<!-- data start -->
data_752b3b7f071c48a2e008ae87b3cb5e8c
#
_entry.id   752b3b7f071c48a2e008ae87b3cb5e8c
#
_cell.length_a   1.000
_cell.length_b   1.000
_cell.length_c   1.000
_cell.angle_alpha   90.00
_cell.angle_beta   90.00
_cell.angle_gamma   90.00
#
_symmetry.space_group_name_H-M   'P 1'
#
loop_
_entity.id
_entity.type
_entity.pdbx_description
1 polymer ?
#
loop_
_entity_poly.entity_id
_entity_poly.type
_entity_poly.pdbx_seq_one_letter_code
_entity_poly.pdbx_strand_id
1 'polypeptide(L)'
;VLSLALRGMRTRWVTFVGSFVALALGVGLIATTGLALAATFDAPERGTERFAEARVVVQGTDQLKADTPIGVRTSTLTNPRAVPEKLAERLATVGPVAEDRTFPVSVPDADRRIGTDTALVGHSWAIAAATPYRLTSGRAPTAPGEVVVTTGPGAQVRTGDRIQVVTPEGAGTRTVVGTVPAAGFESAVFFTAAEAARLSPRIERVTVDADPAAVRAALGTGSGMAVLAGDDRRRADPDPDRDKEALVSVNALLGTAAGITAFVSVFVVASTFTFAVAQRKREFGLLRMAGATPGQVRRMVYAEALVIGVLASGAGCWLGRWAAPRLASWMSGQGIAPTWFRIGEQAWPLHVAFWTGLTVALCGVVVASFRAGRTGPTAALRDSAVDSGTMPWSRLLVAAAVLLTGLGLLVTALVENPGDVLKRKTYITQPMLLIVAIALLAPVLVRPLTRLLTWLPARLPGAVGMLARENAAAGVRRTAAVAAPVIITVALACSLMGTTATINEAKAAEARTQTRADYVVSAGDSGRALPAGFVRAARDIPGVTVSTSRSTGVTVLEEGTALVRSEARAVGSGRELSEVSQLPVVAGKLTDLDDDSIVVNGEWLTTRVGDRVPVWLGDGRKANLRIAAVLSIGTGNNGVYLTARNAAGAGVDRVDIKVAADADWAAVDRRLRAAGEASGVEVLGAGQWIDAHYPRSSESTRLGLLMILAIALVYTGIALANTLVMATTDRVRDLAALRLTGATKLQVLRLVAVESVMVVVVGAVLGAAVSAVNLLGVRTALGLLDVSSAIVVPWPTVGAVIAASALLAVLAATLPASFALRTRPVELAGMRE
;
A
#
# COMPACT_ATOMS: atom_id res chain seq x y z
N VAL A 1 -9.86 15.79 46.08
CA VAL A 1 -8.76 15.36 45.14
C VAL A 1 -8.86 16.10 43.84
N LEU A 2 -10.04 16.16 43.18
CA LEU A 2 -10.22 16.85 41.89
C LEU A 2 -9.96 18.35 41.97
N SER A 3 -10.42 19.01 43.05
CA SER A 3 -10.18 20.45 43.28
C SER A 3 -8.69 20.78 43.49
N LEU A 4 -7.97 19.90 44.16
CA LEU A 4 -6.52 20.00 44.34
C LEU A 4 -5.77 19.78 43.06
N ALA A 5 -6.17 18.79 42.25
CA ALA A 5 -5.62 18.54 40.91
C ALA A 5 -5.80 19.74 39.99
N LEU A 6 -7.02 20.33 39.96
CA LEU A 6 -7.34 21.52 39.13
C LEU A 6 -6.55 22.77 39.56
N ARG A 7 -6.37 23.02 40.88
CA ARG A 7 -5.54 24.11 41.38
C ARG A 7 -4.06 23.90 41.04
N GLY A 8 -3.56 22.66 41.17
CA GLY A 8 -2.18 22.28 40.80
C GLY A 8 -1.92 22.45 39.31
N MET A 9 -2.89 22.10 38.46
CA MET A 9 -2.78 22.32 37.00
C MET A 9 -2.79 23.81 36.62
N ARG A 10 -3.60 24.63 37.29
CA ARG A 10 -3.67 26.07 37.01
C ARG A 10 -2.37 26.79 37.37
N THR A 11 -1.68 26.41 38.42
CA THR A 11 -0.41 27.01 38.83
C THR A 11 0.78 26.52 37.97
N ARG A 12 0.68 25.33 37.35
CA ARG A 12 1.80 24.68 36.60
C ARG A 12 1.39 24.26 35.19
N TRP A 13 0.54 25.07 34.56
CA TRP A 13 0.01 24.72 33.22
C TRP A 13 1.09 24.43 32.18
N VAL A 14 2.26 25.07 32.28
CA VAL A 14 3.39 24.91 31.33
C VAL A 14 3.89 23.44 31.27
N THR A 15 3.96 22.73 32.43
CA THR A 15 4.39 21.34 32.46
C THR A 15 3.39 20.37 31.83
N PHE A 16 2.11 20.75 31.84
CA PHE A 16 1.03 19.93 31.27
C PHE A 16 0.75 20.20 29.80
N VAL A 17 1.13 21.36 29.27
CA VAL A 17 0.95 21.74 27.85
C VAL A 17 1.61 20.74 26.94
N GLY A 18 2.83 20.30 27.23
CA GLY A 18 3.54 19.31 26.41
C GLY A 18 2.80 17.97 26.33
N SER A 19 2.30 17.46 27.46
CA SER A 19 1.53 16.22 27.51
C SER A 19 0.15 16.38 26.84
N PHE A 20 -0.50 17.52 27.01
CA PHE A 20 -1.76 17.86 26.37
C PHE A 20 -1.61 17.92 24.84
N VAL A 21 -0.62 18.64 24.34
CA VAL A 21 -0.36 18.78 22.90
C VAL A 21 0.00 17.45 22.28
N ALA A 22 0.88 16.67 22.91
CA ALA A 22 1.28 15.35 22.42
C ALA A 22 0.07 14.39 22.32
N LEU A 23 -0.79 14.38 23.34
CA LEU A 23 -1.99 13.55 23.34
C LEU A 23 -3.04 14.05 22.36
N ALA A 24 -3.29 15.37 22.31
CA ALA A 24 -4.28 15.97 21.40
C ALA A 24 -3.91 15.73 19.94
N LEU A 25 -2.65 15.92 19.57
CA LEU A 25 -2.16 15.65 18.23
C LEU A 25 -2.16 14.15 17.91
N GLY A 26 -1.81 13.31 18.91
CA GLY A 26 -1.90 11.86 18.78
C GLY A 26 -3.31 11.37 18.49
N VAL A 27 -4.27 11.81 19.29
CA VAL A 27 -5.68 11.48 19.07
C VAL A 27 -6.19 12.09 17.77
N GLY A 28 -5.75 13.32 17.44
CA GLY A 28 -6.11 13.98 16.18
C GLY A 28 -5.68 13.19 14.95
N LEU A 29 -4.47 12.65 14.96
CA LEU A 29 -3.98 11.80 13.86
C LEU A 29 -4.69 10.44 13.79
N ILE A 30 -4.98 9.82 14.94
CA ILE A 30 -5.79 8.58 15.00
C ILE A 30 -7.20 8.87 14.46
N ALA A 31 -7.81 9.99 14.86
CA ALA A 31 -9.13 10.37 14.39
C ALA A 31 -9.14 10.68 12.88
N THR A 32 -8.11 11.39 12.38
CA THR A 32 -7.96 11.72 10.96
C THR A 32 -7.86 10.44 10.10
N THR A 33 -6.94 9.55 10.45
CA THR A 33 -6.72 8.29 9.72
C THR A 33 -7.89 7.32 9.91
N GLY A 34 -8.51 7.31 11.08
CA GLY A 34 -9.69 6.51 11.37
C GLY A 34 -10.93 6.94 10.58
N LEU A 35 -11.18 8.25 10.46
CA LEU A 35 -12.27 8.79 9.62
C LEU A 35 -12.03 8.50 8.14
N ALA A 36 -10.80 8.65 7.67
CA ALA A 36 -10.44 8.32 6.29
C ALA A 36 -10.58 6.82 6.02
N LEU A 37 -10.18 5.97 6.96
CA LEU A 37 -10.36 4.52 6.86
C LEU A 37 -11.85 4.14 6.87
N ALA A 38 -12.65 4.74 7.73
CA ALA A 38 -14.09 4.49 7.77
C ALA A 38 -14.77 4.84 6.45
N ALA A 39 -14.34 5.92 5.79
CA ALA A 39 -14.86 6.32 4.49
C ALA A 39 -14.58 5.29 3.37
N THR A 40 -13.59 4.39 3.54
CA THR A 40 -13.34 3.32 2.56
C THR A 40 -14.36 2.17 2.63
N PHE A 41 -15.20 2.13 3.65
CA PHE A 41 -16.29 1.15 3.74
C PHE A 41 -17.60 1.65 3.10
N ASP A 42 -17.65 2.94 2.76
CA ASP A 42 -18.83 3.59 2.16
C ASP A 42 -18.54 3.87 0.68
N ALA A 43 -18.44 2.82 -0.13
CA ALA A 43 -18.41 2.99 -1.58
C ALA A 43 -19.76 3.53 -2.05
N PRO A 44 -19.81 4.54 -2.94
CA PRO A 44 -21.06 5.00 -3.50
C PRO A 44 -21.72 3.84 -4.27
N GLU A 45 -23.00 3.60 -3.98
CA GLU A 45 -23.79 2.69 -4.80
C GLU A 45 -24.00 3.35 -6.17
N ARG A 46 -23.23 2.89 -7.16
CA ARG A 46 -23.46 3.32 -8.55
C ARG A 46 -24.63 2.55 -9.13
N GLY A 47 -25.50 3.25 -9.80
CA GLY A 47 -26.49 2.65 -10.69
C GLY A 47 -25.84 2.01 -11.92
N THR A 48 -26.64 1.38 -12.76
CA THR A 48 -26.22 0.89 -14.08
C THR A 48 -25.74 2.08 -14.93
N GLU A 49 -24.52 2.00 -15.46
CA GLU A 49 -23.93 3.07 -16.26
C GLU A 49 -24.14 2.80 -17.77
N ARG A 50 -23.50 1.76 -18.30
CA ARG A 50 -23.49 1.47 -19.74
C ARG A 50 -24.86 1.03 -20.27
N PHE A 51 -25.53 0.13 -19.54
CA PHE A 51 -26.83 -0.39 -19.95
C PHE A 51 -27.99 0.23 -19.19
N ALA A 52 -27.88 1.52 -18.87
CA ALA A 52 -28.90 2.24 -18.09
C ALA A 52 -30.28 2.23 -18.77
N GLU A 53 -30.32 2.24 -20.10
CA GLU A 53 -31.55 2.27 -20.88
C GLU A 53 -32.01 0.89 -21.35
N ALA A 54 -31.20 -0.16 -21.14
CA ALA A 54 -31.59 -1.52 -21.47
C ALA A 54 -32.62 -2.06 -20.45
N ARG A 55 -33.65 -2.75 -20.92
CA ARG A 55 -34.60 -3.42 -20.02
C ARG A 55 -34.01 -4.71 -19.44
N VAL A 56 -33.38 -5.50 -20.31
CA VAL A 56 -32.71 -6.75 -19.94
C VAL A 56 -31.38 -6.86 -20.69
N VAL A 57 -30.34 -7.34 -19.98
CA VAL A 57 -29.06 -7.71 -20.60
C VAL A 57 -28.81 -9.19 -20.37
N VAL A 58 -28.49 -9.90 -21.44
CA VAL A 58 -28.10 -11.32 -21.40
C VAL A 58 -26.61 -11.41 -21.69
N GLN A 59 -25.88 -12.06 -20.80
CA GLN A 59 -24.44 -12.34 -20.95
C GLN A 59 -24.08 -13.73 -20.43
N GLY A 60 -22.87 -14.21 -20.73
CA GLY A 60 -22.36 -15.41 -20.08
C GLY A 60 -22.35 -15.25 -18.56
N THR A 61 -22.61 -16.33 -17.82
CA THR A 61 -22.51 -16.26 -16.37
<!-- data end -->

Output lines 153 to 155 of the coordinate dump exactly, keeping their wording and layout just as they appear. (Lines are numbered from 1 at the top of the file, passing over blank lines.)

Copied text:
C PHE A 41 -17.60 1.65 3.10
N ASP A 42 -17.65 2.94 2.76
CA ASP A 42 -18.83 3.59 2.16